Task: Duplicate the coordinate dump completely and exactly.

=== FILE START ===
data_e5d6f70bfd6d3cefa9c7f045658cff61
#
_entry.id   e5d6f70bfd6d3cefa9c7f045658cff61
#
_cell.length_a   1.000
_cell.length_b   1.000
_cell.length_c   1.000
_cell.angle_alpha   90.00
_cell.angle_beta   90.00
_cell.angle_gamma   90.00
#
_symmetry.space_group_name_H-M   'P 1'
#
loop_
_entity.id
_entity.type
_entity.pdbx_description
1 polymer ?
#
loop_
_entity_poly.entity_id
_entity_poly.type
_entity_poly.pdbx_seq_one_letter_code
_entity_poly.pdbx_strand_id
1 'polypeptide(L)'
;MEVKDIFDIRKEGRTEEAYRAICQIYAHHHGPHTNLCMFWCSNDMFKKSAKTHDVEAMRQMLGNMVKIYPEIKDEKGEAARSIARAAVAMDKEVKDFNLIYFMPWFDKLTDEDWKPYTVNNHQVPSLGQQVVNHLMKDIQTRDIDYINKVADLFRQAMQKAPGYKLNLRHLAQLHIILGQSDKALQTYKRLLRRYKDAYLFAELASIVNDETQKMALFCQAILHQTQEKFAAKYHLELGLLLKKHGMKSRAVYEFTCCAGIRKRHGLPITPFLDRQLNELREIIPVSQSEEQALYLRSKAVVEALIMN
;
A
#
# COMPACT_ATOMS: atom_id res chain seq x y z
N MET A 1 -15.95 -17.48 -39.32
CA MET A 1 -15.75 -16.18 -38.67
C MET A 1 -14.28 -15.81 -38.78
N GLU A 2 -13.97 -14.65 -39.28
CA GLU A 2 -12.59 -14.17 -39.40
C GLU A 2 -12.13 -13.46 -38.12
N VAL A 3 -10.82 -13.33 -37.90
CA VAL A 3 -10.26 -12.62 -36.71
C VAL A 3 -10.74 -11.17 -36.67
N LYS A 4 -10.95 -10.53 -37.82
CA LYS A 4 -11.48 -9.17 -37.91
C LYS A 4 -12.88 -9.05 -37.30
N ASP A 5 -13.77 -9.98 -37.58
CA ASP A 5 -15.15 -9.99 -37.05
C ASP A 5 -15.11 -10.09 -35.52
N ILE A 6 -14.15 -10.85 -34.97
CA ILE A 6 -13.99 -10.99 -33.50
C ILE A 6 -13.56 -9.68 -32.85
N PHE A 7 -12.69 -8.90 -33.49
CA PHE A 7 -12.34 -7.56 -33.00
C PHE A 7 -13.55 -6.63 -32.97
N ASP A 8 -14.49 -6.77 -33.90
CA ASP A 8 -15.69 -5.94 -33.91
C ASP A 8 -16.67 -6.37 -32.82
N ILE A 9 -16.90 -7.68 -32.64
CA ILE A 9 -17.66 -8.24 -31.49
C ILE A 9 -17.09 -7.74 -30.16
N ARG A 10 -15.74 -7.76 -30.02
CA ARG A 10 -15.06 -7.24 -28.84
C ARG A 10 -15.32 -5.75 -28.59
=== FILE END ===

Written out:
data_e5d6f70bfd6d3cefa9c7f045658cff61
#
_entry.id   e5d6f70bfd6d3cefa9c7f045658cff61
#
_cell.length_a   1.000
_cell.length_b   1.000
_cell.length_c   1.000
_cell.angle_alpha   90.00
_cell.angle_beta   90.00
_cell.angle_gamma   90.00
#
_symmetry.space_group_name_H-M   'P 1'
#
loop_
_entity.id
_entity.type
_entity.pdbx_description
1 polymer ?
#
loop_
_entity_poly.entity_id
_entity_poly.type
_entity_poly.pdbx_seq_one_letter_code
_entity_poly.pdbx_strand_id
1 'polypeptide(L)'
;MEVKDIFDIRKEGRTEEAYRAICQIYAHHHGPHTNLCMFWCSNDMFKKSAKTHDVEAMRQMLGNMVKIYPEIKDEKGEAARSIARAAVAMDKEVKDFNLIYFMPWFDKLTDEDWKPYTVNNHQVPSLGQQVVNHLMKDIQTRDIDYINKVADLFRQAMQKAPGYKLNLRHLAQLHIILGQSDKALQTYKRLLRRYKDAYLFAELASIVNDETQKMALFCQAILHQTQEKFAAKYHLELGLLLKKHGMKSRAVYEFTCCAGIRKRHGLPITPFLDRQLNELREIIPVSQSEEQALYLRSKAVVEALIMN
;
A
#
# COMPACT_ATOMS: atom_id res chain seq x y z
N MET A 1 -15.95 -17.48 -39.32
CA MET A 1 -15.75 -16.18 -38.67
C MET A 1 -14.28 -15.81 -38.78
N GLU A 2 -13.97 -14.65 -39.28
CA GLU A 2 -12.59 -14.17 -39.40
C GLU A 2 -12.13 -13.46 -38.12
N VAL A 3 -10.82 -13.33 -37.90
CA VAL A 3 -10.26 -12.62 -36.71
C VAL A 3 -10.74 -11.17 -36.67
N LYS A 4 -10.95 -10.53 -37.82
CA LYS A 4 -11.48 -9.17 -37.91
C LYS A 4 -12.88 -9.05 -37.30
N ASP A 5 -13.77 -9.98 -37.58
CA ASP A 5 -15.15 -9.99 -37.05
C ASP A 5 -15.11 -10.09 -35.52
N ILE A 6 -14.15 -10.85 -34.97
CA ILE A 6 -13.99 -10.99 -33.50
C ILE A 6 -13.56 -9.68 -32.85
N PHE A 7 -12.69 -8.90 -33.49
CA PHE A 7 -12.34 -7.56 -33.00
C PHE A 7 -13.55 -6.63 -32.97
N ASP A 8 -14.49 -6.77 -33.90
CA ASP A 8 -15.69 -5.94 -33.91
C ASP A 8 -16.67 -6.37 -32.82
N ILE A 9 -16.90 -7.68 -32.64
CA ILE A 9 -17.66 -8.24 -31.49
C ILE A 9 -17.09 -7.74 -30.16
N ARG A 10 -15.74 -7.76 -30.02
CA ARG A 10 -15.06 -7.24 -28.84
C ARG A 10 -15.32 -5.75 -28.59